By Gordon Adams
Last night I saw upon the stair
A little man who wasn’t there
He wasn’t there again today
Oh, how I wish he’d go away
— Hughes Means, 1899
The wishful thinking continues. The defense budget appeared today. It is another budgetary fiction, alongside past fictitious renderings from the five-sided building. And it will not survive the political process it is about to enter, as we head toward new fiscal cliffs and ideological disagreements over the federal budget.
The federal budget need not have waited the extra 65 days; it is something the administration could have sent up earlier because it ignored the event causing heartburn across the capital: the sequester, or the “little man who wasn’t there.”
For DOD, this means the request of $526.6 billion is $51 billion over the funds it now has available for this fiscal year.
Of course, the Pentagon and the administration are hoping the sequester dissolves in an outbreak of bipartisan good feeling that leads to a budget agreement sometime this summer. That good feeling has yet to show signs of life, with two budget resolutions in Congress that are miles apart and little incentive for either party to take them to a conference doomed to contention.
So we will have sequestration, probably through the fiscal year, setting a new baseline for DOD. That is not, in itself, a bad thing, but Secretary Hagel’s budget ignores it. Instead, his budget assumes that the Army and Marines will stay on the path to the 490,000 and 182,000 troops already projected and the large “back office” can stay in place — the 560,000 active duty forces who do not deploy, but are the “overhead drag” on defense efficiency.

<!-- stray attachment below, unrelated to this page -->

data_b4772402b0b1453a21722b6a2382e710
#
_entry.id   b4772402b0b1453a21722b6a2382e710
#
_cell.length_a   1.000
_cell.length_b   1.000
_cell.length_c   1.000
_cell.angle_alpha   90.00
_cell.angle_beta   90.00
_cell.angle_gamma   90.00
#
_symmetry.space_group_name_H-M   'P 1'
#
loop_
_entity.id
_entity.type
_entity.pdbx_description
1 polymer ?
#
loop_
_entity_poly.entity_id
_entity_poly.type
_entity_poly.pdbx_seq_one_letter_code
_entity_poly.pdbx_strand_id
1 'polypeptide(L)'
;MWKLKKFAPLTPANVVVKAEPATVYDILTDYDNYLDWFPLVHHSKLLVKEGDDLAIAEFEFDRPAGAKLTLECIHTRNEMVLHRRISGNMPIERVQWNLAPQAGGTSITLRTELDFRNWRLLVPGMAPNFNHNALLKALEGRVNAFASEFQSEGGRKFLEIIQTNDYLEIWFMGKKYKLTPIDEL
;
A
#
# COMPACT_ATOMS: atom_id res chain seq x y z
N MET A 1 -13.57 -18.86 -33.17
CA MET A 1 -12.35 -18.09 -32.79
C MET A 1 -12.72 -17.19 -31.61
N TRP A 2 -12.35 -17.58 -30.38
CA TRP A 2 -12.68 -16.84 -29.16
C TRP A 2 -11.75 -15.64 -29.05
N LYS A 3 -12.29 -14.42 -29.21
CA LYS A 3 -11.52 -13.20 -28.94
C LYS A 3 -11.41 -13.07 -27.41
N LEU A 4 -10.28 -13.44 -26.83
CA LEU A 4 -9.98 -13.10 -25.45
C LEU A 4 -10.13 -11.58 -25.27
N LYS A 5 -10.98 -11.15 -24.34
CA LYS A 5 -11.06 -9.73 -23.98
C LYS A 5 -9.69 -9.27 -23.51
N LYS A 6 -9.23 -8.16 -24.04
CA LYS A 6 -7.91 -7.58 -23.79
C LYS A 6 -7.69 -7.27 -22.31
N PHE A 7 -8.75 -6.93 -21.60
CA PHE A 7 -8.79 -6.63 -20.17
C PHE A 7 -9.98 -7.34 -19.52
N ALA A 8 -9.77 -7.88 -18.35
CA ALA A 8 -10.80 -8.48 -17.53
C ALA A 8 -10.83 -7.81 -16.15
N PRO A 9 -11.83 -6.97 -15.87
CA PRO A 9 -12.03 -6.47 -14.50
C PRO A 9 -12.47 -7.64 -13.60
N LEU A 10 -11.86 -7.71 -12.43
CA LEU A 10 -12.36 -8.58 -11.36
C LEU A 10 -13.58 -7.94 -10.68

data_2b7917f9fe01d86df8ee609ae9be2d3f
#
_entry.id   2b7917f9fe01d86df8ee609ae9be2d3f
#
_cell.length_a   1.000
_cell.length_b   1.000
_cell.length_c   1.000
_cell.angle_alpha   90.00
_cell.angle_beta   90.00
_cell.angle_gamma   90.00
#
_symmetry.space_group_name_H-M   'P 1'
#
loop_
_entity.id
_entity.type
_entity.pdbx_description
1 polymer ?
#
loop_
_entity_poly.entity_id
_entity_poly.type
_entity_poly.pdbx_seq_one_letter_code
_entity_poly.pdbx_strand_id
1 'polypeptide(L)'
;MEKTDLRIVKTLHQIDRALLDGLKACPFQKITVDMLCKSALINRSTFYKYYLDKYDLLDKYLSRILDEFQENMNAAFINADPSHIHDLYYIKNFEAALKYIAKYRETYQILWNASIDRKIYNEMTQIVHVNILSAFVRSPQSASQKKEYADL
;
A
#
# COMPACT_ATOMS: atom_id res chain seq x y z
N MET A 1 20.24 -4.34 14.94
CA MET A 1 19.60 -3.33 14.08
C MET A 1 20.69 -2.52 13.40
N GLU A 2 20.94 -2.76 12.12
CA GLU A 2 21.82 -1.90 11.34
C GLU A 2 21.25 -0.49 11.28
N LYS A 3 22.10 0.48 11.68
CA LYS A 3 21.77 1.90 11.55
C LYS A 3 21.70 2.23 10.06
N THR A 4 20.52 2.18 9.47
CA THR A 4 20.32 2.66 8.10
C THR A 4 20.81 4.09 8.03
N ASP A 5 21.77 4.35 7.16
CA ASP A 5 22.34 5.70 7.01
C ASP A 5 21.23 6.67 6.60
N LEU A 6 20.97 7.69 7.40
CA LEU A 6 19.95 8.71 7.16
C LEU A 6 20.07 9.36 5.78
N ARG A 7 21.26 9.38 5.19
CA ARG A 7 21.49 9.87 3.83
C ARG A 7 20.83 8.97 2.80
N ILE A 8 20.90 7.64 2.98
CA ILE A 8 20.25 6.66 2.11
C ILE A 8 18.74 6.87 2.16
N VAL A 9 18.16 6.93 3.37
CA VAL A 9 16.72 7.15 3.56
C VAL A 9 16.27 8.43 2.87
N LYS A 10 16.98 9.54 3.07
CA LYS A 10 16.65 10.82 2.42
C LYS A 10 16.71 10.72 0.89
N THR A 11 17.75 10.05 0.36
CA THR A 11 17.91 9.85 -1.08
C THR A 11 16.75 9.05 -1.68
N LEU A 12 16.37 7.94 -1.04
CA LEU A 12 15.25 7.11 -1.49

There are other fictions in the defense request. Pay for these troops will grow one percent, which is lower than likely inflation. Perhaps, just perhaps, the fees retirees pay for healthcare will rise to something like one-tenth of what a non-military family of four pays for health insurance. A new round of base closures and consolidations has been requested. All things will not happen.
Why the fiction? Perhaps it is to punt the ball to Congress, where unreality seems to reign supreme. Let the Republicans increase defense at the cost of domestic spending, and run on that record in the 2014 elections. Make sure nobody can say the Democrats in the White House are soft on defense when those elections come.
But the curtain will have to be pulled from the fiction sometime this year; funding the government will not wait until next year. Once again, the appropriators may have to step in and the find the way to a spending deal nobody else wants to contemplate.
Defense budgets have been, and remain, a hostage to this larger budgetary discord. Rest assured that the man who isn’t on the stair will keep reappearing until realism sets in and the few remaining grown-ups in Washington reassure us all that they can set a fiscal path that is clear and sustainable. Meanwhile, the fantasy in defense-land will continue. Real reform — a smaller back office, pay and benefits policies that are affordable and sensible, hardware costs that are under control — will have to wait.